- Aunt Agatha
Agatha Gregson, née Wooster, later Lady Worplesdon, is a recurring
fictional characterfrom the Jeevesstories of British comic writer P. G. Wodehouse, being best known as Aunt Agatha, Bertie Wooster's least favourite aunt, and a counterpoint to her sister, Bertie's Aunt Dahlia. Fearsome and strong-willed, she is always trying to get Bertie married, though without success, thanks to Jeeves's interference. She is known as "the nephew-crusher". Bertie would avoid her if he could, but far too often finds himself bent to her indomitable will.
Agatha had at first been affianced to
Percy Craye, though upon reading in the papers of his behavior at a Covent Gardenball, she had ended the engagement. She then married Spenser Gregson, who is her husband for most of the Wodehouse canon, though he dies in time for her to marry Craye, who had by then become Lord Worplesdon, Earl of Worplesdon, whereupon she becomes Lady Worplesdon. She has one son, Thomas Gregson, (Thos.).
Jeeves and Wooster", a Granada Televisionseries based on the canon, which aired in the early 1990s, she was played by Mary Wimbushfor the first three series and by Elizabeth Spriggsin the fourth.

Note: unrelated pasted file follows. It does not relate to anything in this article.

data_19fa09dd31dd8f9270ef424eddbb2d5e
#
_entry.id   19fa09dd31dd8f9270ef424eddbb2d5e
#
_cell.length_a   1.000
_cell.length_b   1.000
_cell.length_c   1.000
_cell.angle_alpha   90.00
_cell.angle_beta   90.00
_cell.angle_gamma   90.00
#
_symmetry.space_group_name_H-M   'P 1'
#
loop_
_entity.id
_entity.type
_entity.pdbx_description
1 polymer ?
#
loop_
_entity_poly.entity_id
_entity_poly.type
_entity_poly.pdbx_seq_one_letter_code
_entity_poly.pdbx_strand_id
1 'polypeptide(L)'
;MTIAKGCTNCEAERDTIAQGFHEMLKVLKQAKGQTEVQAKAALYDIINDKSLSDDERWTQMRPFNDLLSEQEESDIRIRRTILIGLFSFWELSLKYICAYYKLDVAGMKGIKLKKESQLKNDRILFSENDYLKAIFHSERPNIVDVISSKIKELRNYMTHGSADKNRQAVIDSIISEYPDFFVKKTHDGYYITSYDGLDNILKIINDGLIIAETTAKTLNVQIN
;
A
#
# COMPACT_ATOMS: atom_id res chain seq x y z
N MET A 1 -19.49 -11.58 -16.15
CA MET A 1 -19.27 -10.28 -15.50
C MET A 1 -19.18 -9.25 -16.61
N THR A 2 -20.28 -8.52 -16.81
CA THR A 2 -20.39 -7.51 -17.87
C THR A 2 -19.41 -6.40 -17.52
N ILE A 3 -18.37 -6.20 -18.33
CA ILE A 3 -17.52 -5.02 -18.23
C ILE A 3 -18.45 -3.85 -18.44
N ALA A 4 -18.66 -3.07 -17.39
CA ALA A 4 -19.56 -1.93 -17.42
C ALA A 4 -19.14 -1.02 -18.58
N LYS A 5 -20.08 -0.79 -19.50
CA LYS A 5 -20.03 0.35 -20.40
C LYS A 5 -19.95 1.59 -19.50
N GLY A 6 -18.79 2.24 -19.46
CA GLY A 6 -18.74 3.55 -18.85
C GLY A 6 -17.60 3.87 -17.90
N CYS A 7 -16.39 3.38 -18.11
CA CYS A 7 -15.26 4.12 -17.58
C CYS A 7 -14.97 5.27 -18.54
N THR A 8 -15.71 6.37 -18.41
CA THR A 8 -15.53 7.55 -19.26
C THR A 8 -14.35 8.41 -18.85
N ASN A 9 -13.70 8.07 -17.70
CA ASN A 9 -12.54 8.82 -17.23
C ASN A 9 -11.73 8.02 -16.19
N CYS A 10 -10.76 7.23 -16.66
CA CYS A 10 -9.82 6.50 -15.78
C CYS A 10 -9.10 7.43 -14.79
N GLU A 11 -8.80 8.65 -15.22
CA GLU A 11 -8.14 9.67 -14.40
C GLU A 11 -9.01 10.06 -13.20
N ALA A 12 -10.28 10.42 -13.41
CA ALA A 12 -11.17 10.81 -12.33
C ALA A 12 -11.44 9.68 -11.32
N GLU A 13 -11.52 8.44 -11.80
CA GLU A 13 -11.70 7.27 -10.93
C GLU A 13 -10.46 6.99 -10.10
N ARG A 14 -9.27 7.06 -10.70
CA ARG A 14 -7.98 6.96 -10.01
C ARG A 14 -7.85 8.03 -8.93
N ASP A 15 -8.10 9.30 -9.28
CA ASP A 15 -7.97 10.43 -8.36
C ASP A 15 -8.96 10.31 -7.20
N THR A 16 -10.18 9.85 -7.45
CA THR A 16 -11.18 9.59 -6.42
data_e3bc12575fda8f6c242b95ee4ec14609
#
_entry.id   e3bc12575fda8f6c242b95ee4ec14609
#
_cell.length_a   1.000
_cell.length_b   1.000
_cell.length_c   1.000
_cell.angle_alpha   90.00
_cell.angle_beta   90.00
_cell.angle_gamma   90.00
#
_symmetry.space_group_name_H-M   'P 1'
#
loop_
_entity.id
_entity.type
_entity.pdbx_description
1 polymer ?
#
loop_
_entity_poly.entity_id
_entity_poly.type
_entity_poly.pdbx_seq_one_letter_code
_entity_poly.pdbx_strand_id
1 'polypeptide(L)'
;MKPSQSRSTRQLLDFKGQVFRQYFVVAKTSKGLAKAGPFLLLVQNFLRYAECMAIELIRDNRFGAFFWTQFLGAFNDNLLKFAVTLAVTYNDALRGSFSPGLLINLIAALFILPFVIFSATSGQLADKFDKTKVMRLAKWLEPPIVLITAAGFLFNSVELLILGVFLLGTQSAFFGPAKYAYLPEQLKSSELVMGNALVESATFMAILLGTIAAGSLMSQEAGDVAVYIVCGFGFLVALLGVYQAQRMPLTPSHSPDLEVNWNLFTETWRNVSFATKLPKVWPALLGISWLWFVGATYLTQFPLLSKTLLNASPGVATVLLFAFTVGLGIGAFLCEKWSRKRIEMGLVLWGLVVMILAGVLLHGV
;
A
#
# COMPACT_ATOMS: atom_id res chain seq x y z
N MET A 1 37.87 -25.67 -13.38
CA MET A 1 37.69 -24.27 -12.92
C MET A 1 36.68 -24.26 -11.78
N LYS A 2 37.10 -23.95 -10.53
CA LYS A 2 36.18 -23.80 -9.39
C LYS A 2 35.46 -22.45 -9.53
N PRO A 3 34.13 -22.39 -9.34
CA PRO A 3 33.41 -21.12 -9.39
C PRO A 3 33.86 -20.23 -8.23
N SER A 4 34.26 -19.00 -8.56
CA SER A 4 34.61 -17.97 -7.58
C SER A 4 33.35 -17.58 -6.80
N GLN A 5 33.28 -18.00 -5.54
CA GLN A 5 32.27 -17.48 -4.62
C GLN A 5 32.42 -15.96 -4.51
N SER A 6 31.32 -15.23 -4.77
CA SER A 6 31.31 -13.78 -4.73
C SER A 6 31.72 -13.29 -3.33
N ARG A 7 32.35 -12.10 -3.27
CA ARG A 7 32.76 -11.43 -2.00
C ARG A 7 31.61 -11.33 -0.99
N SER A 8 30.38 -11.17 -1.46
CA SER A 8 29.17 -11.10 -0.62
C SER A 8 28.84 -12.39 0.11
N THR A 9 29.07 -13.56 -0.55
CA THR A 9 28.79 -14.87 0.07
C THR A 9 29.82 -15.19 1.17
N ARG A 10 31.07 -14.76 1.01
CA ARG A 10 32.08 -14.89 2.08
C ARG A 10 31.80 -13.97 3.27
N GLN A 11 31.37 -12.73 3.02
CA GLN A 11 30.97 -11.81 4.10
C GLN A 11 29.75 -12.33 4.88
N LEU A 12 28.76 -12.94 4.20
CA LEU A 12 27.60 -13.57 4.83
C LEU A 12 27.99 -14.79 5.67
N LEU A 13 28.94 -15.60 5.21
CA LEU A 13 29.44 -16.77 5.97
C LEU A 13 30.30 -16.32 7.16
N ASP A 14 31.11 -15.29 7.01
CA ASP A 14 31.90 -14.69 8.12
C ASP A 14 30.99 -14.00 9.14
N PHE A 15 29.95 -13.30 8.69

Aunt Agatha as described by Bertie
* "My Aunt Agatha, the one who chews broken bottles and kills rats with her teeth."
* "Aunt Agatha, who eats broken bottles and wears
barbed wirenext to the skin."
* "When Aunt Agatha wants you to do a thing you do it, or else you find yourself wondering why those fellows in the olden days made such a fuss when they had trouble with the
* "Aunt Agatha, the one who kills rats with her teeth and devours her young."
* "My Aunt Agatha who eats broken bottles and is strongly suspected of turning into a
werewolfat the time of the full moon."
Aunt Agatha also seems likely to have caused Bertie's expostulation that "It is no use telling me that there are bad aunts and good aunts. At the core, they are all alike. Sooner or later, out pops the
* "Aunt Agatha", or "Great Aunt Agatha", is a term sometimes used somewhat disparagingly by workers in the
City of London's financial markets to describe a risk-averse, low-volume, non-corporate investor.
* "Aunt Agatha's flying helmet" is used as a
rafflebox for competition entries in the 'Straight and Level' humour page in " Flight International", a British aviation-related trade journal.
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